Additional San Francisco Giants Info
The San Francisco Giants were originally founded as the New York Gothams in 1883. In 1885 they changed their name to the Giants and in 1958 they moved to San Francisco. Throughout their history the Giants have called four buildings home. From 1883-1957 they played at the legendary Polo Grounds in New York. When they moved to San Francisco in 1958, they played in Seals Stadium for two seasons. In 1960 they moved into Candlestick Park where they remained until 1999 and in 2000 they moved into their present home, AT&T Park. The Giants are also one of the most tradition rich teams in the history of Major League Baseball. Throughout their history they have won the National League 23 times, most recently this season. They have also won the World Series 8 times- 1905, 1921, 1922, 1933, 1954, 2010, 2012, and 2014. The Giants biggest rival is the Los Angeles Dodgers. The Giants-Dodgers rivalry dates all the way back to the 1800’s when the Dodgers played in Brooklyn. It should be noted that both the Giants and Dodgers franchises moved to California around the same time.
The Giants recent World Series run was anchored, as the last two have been, by pitching. This time it was Madison Bumgarner who turned in what may very well be the greatest pitched postseason by one player in recent memory. Bumgarner won four games in the postseason and finished the 2014 postseason with a 1.03 ERA. His most impressive performance was game seven of the World Series. Bumgarner came in and pitched the last five innings for the save. But now the Giants like every other team, have may decisions to make this offseason. The biggest is what to do with Pablo Sandoval. Kung Fu Panda already turned down a qualifying offer, meaning if he signs with another team, that team will lost it’s first round draft choice. The Red Sox are all in on signing him, and the Giants really want him back. This could get interesting.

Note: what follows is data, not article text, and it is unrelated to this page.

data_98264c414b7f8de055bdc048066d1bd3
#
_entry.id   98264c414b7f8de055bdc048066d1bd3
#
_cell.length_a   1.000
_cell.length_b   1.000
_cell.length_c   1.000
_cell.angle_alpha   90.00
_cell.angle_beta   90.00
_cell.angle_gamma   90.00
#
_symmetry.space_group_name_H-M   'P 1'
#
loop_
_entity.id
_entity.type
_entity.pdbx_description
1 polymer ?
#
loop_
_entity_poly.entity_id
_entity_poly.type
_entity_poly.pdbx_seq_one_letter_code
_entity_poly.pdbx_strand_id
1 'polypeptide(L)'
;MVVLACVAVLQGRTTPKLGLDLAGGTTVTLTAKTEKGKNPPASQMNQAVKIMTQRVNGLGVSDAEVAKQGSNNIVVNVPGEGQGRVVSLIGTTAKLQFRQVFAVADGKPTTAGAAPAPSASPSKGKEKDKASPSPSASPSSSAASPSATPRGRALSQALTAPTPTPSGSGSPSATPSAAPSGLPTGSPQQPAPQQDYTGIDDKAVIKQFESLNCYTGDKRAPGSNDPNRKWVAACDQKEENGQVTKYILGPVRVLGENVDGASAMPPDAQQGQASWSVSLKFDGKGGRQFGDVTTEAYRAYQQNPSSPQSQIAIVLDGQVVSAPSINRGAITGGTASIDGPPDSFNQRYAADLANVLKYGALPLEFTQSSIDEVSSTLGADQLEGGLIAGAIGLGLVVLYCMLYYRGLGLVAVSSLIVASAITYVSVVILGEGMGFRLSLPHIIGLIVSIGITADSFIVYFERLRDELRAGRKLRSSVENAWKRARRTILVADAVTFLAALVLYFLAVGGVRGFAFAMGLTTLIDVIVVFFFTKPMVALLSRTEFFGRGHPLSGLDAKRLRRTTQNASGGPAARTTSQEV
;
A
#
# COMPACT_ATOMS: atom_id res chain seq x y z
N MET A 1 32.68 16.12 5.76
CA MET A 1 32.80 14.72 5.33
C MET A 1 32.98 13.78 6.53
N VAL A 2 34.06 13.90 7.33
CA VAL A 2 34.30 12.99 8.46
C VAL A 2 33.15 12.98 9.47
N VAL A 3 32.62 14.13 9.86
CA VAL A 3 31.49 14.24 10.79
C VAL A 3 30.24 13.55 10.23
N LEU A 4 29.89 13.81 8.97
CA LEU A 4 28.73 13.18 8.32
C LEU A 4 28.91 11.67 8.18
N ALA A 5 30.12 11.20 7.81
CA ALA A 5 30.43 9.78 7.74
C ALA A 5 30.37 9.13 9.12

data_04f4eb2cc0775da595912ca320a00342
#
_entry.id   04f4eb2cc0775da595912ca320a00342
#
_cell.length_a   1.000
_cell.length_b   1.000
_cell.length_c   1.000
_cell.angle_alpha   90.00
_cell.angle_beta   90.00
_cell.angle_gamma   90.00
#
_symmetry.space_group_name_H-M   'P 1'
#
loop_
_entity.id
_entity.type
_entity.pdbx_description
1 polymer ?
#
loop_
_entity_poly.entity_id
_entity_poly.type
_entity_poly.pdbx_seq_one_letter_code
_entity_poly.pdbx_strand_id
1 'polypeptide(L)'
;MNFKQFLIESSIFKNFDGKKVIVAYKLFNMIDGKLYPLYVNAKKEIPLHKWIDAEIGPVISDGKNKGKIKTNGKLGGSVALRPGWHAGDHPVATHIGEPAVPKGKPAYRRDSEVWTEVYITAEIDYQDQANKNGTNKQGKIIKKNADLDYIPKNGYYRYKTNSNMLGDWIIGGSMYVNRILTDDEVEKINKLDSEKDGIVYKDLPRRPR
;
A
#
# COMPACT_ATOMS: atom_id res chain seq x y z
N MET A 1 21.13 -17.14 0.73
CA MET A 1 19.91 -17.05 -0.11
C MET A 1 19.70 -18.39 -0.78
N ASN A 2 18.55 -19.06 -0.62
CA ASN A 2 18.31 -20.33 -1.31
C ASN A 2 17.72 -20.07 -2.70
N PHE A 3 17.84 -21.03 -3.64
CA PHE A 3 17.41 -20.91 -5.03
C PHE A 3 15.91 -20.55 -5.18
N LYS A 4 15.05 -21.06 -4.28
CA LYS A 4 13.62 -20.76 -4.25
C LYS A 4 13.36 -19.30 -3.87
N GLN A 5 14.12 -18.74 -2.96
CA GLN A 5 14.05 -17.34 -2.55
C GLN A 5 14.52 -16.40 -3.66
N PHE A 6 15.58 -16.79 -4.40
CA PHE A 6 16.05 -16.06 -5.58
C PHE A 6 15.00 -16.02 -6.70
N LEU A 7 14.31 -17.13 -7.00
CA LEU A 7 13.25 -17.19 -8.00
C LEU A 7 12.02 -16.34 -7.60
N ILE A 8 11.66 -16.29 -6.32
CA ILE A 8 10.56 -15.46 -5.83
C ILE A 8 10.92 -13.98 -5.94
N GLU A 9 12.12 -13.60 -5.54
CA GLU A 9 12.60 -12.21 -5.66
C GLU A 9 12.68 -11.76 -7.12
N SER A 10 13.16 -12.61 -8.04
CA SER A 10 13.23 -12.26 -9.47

2015 was a rather boring season for the San Francisco Giants, outside of all of the injuries. The Giants finished the season 84-78, good for second place in the National League West, eight games back of the Los Angeles Dodgers, and nowhere near the postseason. The Giants had perhaps baseball's busiest offseason. This past offseason, the Dodgers signed Johnny Cueto, Jeff Samrdzija, and Denard Span to big free agent deals. They also extended Brandon Crawford to the tune of six years and 75 million.
With a reloaded roster, the Giants entered 2016 with big dreams. For most of the season, these dreams were coming true. The Giants were in front of the NL West most of the way this season, and the Cubs and Giants were headed for an epic showdown in the National League Championship Series. However, in August the Giants began to sputter, and now find themselves at 73-63, three games back of the Dodgers for first place. Still, the Giants hold the first Wild Card spot, so they are very much in contention.
To say that the San Francisco Giants have been baseball' “team of the decade” would be an understatement. The Giants have won three World Series already this decade, and are perennial favorites at the start of the season. 2016 was no different. They finished the regular season with a record of 87-75, good for one of the two wild card spots. After defeating the New York Mets 3-0 in the wild card game, they moved on to the NLDS to face off against the Cubs, whom they lost to in four games.